Thursday, November 1, 2012

Protein up 13% - Class III over $21

October Class and Components Milk Prices were announced on November 1st.  The increases met all expectations with significant increases in all parameters, especially the most important one, protein.  Milk protein increased $.48/lb as cheese prices increased 10% and butter prices increased a smaller 5%.  See the August 8, 2010 post to this blog for an explanation of this formula driven relationship.

Chart 2 illustrates the magnitude of the protein increase.  Milk protein reached exceptional highs in 2008, driven by unusually huge exports.  Exchange rates are again impacting exports and keeping demand high.   Currently there is a big difference because, in addition to favorable exchange rates, export programs that will have a long term impact are also driving higher exports.

Milk protein made up 53% of the milk check in October (Chart 3).  Clearly, a producer trying to maximize revenue must do everything he can to maximize protein volume from his cows.  An increase of .1 lbs of milk protein per cow per day will increase revenue by $.37 per cow per day.  For a producer with 1000 lactating cows, this represents additional revenue of $135,000 per year.

Although milk protein and cheese are the big news, in the sections below, "Other Solids" will be analyzed first.  Other Solids prices are based on the dry whey price.  While inventories are low, causing the higher prices for dry whey, the production of dry whey cannot react to this shortage because the availability of dry whey is totally dependent on cheese demand.  Dry whey is the by-product or maybe the co-product of cheese manufacturing, but no one makes cheese just to get the whey.  The demand for cheese drives the availability of whey.

Other Solids

Inventories of dry whey are at six year lows.  Demand is far outstripping supply.  There is very little reason to expect this to change.  Whey as a co-product of cheese manufacturing
is a food grade product with relatively high protein (the non-casein proteins that do not remain in cheese pass on to the whey).  There is a high lactose content that gives whey a very sweet taste.  Typically it is low priced.  All these factors make whey an attractive product for use in human foods and animal feed.

Whey exports (Chart 5) remain at record levels.  These exports have more than doubled over the last 10 years.

Typically, Other Solids have not been much of a factor in the Class III Milk Price, but this may be a long term positive change.  In October, Other Solids made up 12% of the milk check or $2.47 per cwt of milk.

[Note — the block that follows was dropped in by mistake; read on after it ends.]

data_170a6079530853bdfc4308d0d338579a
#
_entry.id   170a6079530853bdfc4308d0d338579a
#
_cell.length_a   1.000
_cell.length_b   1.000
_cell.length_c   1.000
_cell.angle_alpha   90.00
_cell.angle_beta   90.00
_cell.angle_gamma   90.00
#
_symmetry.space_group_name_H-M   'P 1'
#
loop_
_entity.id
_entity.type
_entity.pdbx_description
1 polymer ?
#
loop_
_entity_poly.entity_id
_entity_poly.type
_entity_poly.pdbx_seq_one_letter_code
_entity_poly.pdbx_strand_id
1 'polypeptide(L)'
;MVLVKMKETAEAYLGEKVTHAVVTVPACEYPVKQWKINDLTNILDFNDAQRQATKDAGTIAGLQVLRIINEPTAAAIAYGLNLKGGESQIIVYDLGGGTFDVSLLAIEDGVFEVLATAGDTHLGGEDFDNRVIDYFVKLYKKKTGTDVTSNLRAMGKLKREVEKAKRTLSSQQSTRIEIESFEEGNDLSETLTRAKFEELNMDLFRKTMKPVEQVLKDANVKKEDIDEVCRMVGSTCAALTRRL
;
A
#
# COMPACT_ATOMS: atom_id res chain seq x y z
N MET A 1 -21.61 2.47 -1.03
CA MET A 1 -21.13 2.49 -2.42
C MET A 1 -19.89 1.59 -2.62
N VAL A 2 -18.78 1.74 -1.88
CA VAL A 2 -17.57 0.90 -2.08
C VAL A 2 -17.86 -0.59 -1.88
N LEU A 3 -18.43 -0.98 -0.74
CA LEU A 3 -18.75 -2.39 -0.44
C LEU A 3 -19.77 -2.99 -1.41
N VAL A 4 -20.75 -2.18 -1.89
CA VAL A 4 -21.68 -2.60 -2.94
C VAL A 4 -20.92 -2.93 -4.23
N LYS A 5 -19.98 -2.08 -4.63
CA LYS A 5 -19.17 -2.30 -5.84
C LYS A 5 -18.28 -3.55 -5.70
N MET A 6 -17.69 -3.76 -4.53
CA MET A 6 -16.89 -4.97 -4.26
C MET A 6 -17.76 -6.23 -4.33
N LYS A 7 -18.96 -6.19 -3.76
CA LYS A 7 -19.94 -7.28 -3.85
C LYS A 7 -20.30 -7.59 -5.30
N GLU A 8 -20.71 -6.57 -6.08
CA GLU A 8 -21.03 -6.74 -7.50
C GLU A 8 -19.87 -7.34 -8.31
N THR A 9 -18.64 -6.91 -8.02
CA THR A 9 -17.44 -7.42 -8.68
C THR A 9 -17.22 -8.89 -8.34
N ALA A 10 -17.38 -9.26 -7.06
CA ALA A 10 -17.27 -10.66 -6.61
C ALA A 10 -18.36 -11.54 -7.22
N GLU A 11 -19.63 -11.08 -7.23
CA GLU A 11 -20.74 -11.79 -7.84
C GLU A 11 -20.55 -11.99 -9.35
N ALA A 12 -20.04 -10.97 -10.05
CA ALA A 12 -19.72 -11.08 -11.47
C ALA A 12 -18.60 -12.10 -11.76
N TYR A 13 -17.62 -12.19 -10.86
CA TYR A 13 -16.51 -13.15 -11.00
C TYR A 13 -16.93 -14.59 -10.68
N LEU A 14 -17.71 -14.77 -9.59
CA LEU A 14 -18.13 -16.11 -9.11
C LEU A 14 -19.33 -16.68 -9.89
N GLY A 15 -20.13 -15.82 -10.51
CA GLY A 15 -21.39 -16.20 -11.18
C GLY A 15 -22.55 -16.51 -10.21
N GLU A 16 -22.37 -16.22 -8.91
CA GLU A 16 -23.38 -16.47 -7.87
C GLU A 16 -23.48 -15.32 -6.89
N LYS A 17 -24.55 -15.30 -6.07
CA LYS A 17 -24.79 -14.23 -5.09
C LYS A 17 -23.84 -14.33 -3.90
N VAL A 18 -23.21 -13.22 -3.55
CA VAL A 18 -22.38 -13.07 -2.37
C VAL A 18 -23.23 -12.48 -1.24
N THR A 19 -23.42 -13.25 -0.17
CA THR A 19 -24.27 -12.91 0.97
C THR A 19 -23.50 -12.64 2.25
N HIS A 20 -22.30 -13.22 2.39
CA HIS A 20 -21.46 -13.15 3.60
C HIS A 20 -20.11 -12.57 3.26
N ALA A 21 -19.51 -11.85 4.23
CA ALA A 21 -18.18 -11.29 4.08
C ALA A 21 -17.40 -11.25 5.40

Cheese prices are the real story for the month of October.  Inventories of cheese are lower than they have been since 2009 in spite of significant increases in production and demand.

The low inventories are keeping cheese prices near record levels.  Chart 8 shows the NASS prices ending with the October average price.  CME prices are typically about two weeks ahead of the NASS prices and as of early November, the CME prices maintaining prices above $2/lb.

The production of cheese continues its long term trend of increases.  Cheese is continuing to increase its dominance of the U.S. dairy industry.


Butter inventories remain tight, but not as tight as in 2010 and 2011.

Butter production continues it growth which started in 2006.

This growth in demand is really fueled by exports (Chart 12) which remain robust, but do not show much current growth.  Exports represent about 7% of butter production.

Butter markets are reaching an equilibrium, which will probably result in a softening of butter prices.  Fortunately, the price of butter does not have a large impact on the Class III Milk Price.  The math behind this is explained in the April 23, 2009 post to this blog.

Where is it all going?

The rest of 2012 looks very good.  The increased price of cheese to over $2/lb appears to be holding and can be expected to maintain the Class III Milk Price above $20/cwt for the remainder of 2012.  Although the futures market is not expecting the price to stay above $20/cwt in 2013, there is good reason to expect the above $20/cwt prices to continue into 2013.